Review – Harley Quinn #51: Enter Captain Triumph

Reading Time: 3 minutes
Harley Quinn #51 variant cover, credit to DC Comics.

Harley Quinn #51 – Sam Humphries, Writer; Sami Basri, Artist; Alex Sinclair, Colorist

Ratings:

Ray – 8.5/10

Corrina: The Golden Age Meets Harley. Harley Hits Back

Ray: Last issue’s journey through all of DC continuity left behind some scars – or namely, one big muscular scar that Harley’s going to have to wrangle in Harley Quinn #51. That would be Golden Age superhero Captain Triumph, a blond he-man of a hero whose methods of crimefighting are more of a blunt instrument. The issue opens with him saving a man from being run over by a runaway car – and then wrapping the driver up in a metal pole before he can protest that his brakes were out. He also thinks that cell phones are mind control devices and that he’s been transported here by his arch-nemesis, High Priest Sitok. Harley, meanwhile, is continuing her bonding session with her mother, enjoying some downtime and trying to figure out exactly what she wants to do with her life. There’s a really good part of the conversation involving Harley’s past with Joker and the way it affected her family, and I’m glad to see that Humphries is continuing to double down on “Harley is over that clown”.

When Captain Triumph’s destructive exploits become public, Harley figures out that she’s to blame via a conversation with Jonni DC – which leads to one of the best sight gags in a DC comic in a while, involving an assortment of Donna Troys. Harley is basically told “This is your mess, clean it up”, so she intercepts Triumph at the Mayor’s office, where he’s engaging in some classic Triumphdickery by threatening the mayor over closing a library. The arrival of a masked villain themed to the spy agency Checkmate – coming with a mobile “rook” battlesuit as well – complicates things, but Harley helps him escape into the sewers and tries to keep him from going rogue by showing him what there is to enjoy in this time period. Triumph is given serious reasons to be so unstable – his brother is back in his original dimension – but he has a hair-trigger temper, so it’s not surprising that Harley eventually manages to trigger it by revealing the truth of her involvement in his predicament. Not my favorite issue of the series, but Humphries continues to deliver great Harley stories.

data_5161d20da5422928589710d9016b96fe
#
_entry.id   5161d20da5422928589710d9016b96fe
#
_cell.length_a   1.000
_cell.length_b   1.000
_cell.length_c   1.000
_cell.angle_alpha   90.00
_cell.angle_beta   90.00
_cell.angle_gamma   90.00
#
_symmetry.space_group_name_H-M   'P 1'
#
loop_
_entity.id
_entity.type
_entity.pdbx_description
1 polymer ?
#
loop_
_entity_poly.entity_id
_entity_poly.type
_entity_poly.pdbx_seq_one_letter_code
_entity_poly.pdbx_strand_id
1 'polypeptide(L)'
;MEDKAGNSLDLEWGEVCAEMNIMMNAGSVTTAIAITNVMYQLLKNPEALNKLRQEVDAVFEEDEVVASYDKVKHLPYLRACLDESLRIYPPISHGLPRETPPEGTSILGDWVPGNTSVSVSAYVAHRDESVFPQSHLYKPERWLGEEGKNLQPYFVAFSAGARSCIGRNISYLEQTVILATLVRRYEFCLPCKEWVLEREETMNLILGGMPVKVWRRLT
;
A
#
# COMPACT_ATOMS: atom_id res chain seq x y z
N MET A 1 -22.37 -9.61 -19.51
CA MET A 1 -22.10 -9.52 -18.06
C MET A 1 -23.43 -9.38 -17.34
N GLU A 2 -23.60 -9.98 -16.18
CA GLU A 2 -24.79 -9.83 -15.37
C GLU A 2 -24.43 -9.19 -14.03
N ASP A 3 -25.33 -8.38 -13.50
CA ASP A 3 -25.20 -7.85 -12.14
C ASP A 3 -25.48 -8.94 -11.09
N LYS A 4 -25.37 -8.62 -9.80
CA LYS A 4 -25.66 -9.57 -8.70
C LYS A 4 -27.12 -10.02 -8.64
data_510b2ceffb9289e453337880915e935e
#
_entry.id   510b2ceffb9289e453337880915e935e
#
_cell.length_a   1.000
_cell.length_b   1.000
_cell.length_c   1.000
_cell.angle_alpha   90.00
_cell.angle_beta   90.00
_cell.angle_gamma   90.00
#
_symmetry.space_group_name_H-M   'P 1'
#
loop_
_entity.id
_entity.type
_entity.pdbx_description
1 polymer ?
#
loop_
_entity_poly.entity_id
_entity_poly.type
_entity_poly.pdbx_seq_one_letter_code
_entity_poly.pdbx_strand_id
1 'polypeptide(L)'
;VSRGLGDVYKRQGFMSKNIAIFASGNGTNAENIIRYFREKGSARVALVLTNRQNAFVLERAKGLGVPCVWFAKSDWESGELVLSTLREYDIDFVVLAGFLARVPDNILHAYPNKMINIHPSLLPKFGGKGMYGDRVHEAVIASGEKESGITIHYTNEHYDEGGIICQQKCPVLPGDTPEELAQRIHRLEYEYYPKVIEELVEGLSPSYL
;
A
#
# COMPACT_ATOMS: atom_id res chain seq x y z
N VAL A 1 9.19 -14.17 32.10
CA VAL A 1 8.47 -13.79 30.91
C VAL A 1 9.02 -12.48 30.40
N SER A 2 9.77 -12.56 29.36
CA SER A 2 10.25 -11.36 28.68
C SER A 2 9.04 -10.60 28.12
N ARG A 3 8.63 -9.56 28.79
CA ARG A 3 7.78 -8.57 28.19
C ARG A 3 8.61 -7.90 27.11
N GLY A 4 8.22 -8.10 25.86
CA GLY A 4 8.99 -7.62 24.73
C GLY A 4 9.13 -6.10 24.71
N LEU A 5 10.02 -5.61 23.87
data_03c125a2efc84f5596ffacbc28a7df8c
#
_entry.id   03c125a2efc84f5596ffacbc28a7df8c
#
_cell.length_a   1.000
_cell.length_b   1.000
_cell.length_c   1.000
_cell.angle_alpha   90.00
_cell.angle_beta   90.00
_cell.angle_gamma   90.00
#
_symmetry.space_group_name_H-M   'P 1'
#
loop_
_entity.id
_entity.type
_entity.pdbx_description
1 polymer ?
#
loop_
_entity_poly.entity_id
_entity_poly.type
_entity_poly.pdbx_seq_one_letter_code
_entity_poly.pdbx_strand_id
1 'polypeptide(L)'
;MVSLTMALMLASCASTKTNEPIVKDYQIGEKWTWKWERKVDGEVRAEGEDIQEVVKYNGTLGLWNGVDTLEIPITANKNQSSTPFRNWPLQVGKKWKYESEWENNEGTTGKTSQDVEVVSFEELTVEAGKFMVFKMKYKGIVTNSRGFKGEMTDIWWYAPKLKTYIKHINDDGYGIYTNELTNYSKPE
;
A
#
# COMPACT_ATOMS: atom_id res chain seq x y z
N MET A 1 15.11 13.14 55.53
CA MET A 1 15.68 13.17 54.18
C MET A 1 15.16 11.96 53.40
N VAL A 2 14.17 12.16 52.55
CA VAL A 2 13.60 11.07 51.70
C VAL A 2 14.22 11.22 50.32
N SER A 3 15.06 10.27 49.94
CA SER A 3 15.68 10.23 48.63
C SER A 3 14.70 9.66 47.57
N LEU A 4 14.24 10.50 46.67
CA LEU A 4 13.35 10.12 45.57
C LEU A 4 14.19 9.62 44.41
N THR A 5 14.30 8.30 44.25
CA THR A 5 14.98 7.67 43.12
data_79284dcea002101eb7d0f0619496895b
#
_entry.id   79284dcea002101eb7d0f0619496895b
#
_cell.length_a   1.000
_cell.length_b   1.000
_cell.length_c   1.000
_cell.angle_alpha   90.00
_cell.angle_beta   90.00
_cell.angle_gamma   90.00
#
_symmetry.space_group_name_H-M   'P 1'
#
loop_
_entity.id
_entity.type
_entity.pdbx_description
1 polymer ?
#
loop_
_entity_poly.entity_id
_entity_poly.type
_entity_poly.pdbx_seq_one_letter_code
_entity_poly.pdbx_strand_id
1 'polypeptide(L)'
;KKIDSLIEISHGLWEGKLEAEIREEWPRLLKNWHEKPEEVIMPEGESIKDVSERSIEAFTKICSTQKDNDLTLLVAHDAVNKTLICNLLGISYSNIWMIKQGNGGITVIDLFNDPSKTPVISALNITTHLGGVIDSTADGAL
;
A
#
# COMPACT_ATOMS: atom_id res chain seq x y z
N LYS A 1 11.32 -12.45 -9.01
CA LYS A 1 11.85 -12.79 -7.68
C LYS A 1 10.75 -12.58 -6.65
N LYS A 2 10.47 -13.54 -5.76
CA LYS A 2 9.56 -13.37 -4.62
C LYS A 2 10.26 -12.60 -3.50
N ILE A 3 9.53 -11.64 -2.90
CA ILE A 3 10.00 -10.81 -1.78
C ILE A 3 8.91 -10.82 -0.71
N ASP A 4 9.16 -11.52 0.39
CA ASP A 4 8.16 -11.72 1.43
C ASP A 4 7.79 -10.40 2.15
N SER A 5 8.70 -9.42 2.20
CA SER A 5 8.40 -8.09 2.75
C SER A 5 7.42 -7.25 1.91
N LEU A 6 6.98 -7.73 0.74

Golden Age strongman. Credit to DC Comics.

Corrina: Sorry, give me a minute, I’m still laughing at the assortment of Donna Troys. Hah!

Okay, that’s better. This title was always great when it broke all the rules and became as chaotic as its title character. After some time in serious-land, we’re firmly back in the realm of dark humor along with some meta-commentary on DC continuity and comics in general.

Captain Triumph may or may not be a real Golden Age character. It doesn’t actually matter because what he represents is a certain style of comics that’s so out-of-style that his heroism is closer to Harley’s chaos. And that makes him a perfect–and amusing–foil for Harley. A special nod to artist Sami Basri for an excellent look for the good captain.

These last couple of issues are the best the title has been in a while.

To find reviews of all the DC issues, visit DC This Week.

Disclaimer: GeekDad received this comic for review purposes.

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